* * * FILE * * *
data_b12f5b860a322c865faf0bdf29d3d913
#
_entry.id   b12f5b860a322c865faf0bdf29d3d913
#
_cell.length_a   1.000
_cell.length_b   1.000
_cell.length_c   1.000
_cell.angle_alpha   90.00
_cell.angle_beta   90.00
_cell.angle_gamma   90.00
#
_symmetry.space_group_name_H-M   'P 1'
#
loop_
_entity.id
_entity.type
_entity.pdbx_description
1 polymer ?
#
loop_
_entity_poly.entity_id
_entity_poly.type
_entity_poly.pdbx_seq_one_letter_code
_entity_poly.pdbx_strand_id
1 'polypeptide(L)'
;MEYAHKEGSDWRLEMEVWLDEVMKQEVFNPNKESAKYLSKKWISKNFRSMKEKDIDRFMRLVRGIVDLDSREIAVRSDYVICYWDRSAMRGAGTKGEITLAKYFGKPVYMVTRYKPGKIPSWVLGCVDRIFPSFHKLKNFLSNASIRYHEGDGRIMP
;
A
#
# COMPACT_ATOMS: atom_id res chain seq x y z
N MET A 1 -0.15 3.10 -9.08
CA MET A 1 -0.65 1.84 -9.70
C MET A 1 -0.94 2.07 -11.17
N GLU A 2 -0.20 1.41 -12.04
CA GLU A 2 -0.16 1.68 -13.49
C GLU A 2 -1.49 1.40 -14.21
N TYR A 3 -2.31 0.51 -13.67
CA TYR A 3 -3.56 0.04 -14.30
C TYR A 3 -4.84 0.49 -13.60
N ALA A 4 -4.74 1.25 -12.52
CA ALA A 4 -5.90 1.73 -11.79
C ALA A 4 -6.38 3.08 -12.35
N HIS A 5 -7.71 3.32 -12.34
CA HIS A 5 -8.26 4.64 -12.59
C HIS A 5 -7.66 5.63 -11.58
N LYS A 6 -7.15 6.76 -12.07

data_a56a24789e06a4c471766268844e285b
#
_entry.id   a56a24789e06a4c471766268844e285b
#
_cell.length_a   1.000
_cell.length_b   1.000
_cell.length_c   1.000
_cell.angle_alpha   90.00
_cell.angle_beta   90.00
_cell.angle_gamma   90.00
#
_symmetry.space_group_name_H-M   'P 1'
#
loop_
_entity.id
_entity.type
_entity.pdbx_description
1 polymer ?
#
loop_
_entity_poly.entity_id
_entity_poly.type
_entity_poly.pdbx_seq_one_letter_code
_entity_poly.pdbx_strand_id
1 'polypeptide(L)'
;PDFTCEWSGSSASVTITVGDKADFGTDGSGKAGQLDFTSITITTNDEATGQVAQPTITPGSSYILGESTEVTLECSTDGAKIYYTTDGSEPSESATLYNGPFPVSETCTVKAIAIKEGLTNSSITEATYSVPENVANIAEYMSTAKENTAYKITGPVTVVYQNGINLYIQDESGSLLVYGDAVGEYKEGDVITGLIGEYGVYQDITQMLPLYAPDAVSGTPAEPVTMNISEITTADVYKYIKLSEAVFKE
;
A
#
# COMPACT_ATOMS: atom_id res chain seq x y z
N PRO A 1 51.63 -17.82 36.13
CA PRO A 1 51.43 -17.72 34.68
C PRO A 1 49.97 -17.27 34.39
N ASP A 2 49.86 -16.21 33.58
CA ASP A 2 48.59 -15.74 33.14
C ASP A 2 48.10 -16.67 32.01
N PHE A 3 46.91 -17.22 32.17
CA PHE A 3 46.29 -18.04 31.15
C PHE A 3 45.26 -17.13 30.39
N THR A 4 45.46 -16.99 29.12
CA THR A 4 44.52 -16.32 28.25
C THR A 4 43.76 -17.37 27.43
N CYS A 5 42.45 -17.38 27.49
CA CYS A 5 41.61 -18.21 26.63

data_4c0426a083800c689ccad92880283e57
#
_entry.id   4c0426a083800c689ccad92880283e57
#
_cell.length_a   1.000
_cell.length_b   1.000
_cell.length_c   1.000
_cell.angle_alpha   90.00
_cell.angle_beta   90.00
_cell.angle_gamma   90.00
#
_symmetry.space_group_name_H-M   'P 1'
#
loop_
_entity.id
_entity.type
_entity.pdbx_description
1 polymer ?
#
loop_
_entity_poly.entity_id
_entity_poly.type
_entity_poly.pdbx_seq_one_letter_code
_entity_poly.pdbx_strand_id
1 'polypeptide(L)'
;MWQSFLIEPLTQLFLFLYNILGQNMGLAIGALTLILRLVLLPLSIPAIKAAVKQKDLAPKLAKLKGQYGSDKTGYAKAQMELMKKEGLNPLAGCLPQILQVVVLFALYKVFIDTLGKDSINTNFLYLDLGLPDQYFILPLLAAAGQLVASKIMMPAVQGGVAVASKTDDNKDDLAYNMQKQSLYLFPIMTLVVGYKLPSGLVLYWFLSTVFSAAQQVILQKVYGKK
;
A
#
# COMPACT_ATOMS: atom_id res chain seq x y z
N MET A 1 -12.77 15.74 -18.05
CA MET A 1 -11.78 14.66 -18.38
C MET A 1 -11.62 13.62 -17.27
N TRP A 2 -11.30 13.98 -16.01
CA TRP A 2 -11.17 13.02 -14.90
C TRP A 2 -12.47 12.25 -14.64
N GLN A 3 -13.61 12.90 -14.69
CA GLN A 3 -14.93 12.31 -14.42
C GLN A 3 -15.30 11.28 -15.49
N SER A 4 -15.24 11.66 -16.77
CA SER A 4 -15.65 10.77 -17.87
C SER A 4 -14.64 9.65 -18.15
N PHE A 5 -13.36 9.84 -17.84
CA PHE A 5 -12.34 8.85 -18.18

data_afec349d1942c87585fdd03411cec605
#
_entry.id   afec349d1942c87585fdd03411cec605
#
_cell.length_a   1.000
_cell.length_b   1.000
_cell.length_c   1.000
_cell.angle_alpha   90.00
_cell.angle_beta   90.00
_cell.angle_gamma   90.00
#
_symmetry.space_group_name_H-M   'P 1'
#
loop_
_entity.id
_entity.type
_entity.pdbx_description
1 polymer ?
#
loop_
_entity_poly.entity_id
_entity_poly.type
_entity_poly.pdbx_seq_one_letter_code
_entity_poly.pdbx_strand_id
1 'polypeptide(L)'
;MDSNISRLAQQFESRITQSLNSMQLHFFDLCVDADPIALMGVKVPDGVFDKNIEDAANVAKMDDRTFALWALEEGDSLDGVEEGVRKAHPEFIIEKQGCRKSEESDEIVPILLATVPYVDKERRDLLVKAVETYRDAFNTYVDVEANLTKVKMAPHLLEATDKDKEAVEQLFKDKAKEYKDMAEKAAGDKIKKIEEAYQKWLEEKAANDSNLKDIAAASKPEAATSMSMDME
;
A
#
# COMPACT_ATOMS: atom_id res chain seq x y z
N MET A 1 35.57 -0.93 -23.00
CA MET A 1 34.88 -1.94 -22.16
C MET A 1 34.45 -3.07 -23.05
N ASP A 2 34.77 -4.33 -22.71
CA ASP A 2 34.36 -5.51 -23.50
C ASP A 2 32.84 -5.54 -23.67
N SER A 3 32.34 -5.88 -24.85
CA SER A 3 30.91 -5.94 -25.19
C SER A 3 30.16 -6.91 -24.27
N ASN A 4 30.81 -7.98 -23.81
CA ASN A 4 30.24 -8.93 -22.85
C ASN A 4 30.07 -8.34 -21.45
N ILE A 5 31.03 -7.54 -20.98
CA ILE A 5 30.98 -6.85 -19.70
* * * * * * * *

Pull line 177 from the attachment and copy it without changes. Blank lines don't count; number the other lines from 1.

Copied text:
N ILE A 5 31.03 -7.54 -20.98